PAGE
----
There isn’t much of our past surrounding me — I left most of it with him in Seattle. A cooking pot, French coffee press and a three-season sleeping bag. My Italian road bike, a pair of snowshoes and a lithograph by an African artist called “Masks of the Healer #2.” It hangs over my dining room table, a sort of talisman watching me as I write.

I also removed him from my feed on Facebook after being “greeted” by a photograph of him, his girlfriend and his new cats on Christmas Day. It wasn’t the image of him and another woman that bothered me so much (I’d seen photographs of the two of them before.) It was the juxtaposition of him in his new life, wearing his old bathrobe — a plaid flannel, L.L Bean — that got to me.

And yet, I was still typing part of his name and social security number several times each week — using the combination as a secondary password. So yesterday at work, I changed it to something more me-centric.

But finding the right before picture is more challenging. We were together for 15 years, so he is in many of my photographs. (My mother’s too. She cut him out of the one on top of her bureau.) Also, I didn’t keep many photographs of me 35 pounds ago. I had ceased to be that woman.

And I’ve ceased to be that married one as well.

There are other befores. And there will be other afters.

Surprise! You’re Divorced!

From Tim Burton's 2010 Alice In Wonderland.
Considering the other side of the rabbit hole. From Tim Burton’s 2010 Alice in Wonderland.

I haven’t heard from my ex in more than a week.  This isn’t unusual, except I have reached out to him twice during this time — once to ask for medical advice (I forget he is not my doctor), a second time to ask if he might talk with a friend of mine about the later-in-life path to medical school — and that is unusual.

Except for when it isn’t.

We recently saw one other for the first time since I moved out of the house we shared in Seattle and returned to Chicago, more than two and a half years.

I cried when I saw his blue polar fleece stocking cap — the one that makes him look like a tall Smurf– bobbing above the crowd as he got off the train, across from our favorite Lebanese restaurant.  Again when we embraced.  And again when, looking up for the menu, I inquired “The usual?” to which he replied, laughing, “That is what I was going to say.”

And so it was over chicken schwarma, hummus and fattoush that he admitted that the times he hadn’t called me back — there weren’t many — he simply, emotionally, could not.

This may be one of those times.

At first, I didn’t think too much of it when I didn’t hear back from him.  It was Valentine’s Day weekend.  I thought, perhaps, he might be out of town with his girlfriend.  A thought followed by strong intuition — “He’s moving in with her.”  I said the words out loud, as usual, to no one in particular.  “He doesn’t want to tell me.”

Later that day, I saw an MLS listing for a bungalow on his Facebook page, forwarded by his girlfriend.

When I reached out to him a second time, a week later, and again did not hear back, I was fairly certain of my inner knowing.  And much to my surprise, I felt rattled and sad.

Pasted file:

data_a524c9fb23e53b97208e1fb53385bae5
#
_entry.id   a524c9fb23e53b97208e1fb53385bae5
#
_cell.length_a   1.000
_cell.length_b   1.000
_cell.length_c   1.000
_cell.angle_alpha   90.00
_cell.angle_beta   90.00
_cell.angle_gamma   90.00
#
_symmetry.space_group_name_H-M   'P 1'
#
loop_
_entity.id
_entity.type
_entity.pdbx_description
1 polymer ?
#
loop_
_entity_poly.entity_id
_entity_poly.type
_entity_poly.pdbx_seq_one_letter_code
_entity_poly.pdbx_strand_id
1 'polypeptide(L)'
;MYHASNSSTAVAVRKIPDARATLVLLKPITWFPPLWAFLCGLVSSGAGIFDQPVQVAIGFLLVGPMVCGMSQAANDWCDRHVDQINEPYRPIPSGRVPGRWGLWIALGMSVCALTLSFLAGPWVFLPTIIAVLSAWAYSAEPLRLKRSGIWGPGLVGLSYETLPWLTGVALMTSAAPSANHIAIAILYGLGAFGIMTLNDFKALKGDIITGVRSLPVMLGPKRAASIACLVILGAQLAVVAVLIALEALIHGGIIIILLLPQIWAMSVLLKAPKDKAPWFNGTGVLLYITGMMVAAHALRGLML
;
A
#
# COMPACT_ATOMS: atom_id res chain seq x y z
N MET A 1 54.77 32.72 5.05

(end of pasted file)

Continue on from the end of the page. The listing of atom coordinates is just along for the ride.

Not so much because he may or may not be buying a house with his girlfriend. (I still do not know for certain, nor is it really any of my business.)  But because, in that moment, I realized I had been holding on to an unspoken agreement we never made.  Something like, “We may be divorced but you and I are in this together.  Forever.”

I was shocked.  I had no idea.

I have often referred to mine as the “lucky divorce.”  (Which sounds like it should come with soup, egg roll and an almond cookie.)

For a long time we were one another’s “In Case of Emergency” person.  We left passwords unchanged, and nursed each other’s broken hearts in post-divorce attempts at romance.

I never had to hunt down my spousal support.  I knew the money would be in my account on the 15th of the month, the same way I knew he would always be there.  Until he wasn’t.

Perhaps my divorce wasn’t so “lucky” after all, as it seems more than possible that this underlying, unspoken (not even to myself) agreement may have kept me from truly seeking out another partnership, or at the very least, being open to one.

I shared all of this with my friend Robin.  She replied, “He’s not your husband anymore.”

Not exactly news.  And yet, on some deep, gut, primal level — it was.  And I finally “got it.”  So perhaps I can finally let go of it.

It reminds me of when I returned to an old boyfriend, many years after we had broken up, to make amends for where I had been wrong in that relationship.

“You wanted a partner, I wanted a parent,” I said.  (Not surprisingly, he was 17 years my senior.)  Tears streamed down his face as the words slipped past my lips.  He hugged me hard, harder than he ever had in the time we were together.

“Why are you crying,” I asked.

“Because I am.”

I nodded.

I understood.  I saw the truth.  I saw what he knew all along.  Finally.  It was as if I had slipped back through the rabbit hole and we were living in the same reality, more than 15 years after the end of our brief relationship.

At least this time it only took three years.